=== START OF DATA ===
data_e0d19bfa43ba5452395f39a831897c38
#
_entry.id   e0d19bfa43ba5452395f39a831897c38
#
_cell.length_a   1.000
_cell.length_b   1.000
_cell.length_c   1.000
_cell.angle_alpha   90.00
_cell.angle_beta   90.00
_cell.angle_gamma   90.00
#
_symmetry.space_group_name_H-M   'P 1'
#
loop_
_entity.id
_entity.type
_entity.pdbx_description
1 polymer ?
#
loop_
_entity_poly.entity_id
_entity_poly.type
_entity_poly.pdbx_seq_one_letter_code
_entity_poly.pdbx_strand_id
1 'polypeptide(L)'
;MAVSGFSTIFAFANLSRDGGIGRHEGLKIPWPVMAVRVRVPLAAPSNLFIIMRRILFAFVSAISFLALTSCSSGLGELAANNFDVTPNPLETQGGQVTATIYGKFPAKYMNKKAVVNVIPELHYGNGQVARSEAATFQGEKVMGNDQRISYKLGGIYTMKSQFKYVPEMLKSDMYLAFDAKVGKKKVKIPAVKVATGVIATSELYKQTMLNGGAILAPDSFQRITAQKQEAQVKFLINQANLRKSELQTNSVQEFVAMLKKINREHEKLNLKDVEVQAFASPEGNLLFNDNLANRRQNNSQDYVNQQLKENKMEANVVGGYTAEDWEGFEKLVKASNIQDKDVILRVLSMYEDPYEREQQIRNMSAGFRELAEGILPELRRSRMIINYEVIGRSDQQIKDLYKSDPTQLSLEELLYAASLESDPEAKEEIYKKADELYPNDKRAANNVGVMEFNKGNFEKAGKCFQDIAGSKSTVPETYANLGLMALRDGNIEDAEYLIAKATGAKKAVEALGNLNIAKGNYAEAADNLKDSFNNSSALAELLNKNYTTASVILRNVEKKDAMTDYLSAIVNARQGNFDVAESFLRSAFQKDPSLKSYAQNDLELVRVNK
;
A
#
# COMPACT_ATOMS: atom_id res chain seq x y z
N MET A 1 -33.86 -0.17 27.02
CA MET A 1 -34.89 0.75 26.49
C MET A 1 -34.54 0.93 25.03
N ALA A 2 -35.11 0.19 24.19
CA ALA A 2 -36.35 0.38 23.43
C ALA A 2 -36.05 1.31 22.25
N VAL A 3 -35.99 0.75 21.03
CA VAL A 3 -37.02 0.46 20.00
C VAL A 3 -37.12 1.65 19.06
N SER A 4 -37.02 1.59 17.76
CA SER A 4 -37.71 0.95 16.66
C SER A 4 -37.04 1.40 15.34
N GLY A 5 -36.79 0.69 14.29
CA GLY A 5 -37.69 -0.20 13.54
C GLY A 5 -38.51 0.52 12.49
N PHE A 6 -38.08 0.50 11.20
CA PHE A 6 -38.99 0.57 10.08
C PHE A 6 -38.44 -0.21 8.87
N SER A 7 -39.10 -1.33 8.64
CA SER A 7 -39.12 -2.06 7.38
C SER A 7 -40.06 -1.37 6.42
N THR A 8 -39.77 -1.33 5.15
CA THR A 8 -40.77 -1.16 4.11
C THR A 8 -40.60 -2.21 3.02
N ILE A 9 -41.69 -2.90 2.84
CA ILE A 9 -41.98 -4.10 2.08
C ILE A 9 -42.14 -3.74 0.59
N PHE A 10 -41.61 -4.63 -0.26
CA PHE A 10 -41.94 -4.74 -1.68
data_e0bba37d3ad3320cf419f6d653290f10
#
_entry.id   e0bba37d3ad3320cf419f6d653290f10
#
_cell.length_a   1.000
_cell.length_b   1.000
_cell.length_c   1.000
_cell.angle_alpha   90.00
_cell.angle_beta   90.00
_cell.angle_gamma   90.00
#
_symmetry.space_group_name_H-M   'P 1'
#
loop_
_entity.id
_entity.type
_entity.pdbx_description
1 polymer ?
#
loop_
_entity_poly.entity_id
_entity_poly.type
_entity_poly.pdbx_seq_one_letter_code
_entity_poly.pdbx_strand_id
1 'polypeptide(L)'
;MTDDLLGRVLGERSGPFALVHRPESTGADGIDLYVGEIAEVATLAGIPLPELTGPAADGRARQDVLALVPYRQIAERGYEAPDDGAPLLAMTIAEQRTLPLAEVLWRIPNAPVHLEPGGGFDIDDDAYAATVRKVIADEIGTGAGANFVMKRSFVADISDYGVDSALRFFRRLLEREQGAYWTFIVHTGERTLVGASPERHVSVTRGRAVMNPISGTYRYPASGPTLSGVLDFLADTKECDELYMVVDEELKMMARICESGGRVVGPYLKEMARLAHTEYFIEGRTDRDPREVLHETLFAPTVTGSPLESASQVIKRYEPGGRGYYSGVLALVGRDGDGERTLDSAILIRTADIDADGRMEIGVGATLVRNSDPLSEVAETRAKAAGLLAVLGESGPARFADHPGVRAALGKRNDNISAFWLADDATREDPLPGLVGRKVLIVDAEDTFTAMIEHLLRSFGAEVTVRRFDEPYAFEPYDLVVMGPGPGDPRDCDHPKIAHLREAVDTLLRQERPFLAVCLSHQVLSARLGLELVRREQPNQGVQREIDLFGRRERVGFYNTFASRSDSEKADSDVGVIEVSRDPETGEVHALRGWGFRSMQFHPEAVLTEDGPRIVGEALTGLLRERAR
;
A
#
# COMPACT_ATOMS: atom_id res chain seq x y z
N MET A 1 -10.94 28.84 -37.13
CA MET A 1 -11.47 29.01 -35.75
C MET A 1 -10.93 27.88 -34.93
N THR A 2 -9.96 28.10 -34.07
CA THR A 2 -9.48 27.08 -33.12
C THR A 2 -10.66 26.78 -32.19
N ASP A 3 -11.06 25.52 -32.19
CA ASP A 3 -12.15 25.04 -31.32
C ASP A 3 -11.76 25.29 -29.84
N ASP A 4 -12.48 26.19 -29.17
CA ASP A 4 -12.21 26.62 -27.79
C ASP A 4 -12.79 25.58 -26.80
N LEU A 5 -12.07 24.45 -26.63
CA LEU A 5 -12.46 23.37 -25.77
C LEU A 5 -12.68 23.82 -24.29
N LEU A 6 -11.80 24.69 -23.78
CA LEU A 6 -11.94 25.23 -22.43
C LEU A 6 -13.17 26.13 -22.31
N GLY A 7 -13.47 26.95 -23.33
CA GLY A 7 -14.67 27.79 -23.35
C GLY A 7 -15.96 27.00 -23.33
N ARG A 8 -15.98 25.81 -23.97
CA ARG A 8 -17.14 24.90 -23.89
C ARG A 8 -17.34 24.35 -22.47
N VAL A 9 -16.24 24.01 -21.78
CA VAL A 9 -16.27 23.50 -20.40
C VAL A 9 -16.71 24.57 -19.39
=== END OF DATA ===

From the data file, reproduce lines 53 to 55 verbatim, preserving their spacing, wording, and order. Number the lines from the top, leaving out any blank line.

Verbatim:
CA THR A 8 -40.77 -1.16 4.11
C THR A 8 -40.60 -2.21 3.02
N ILE A 9 -41.69 -2.90 2.84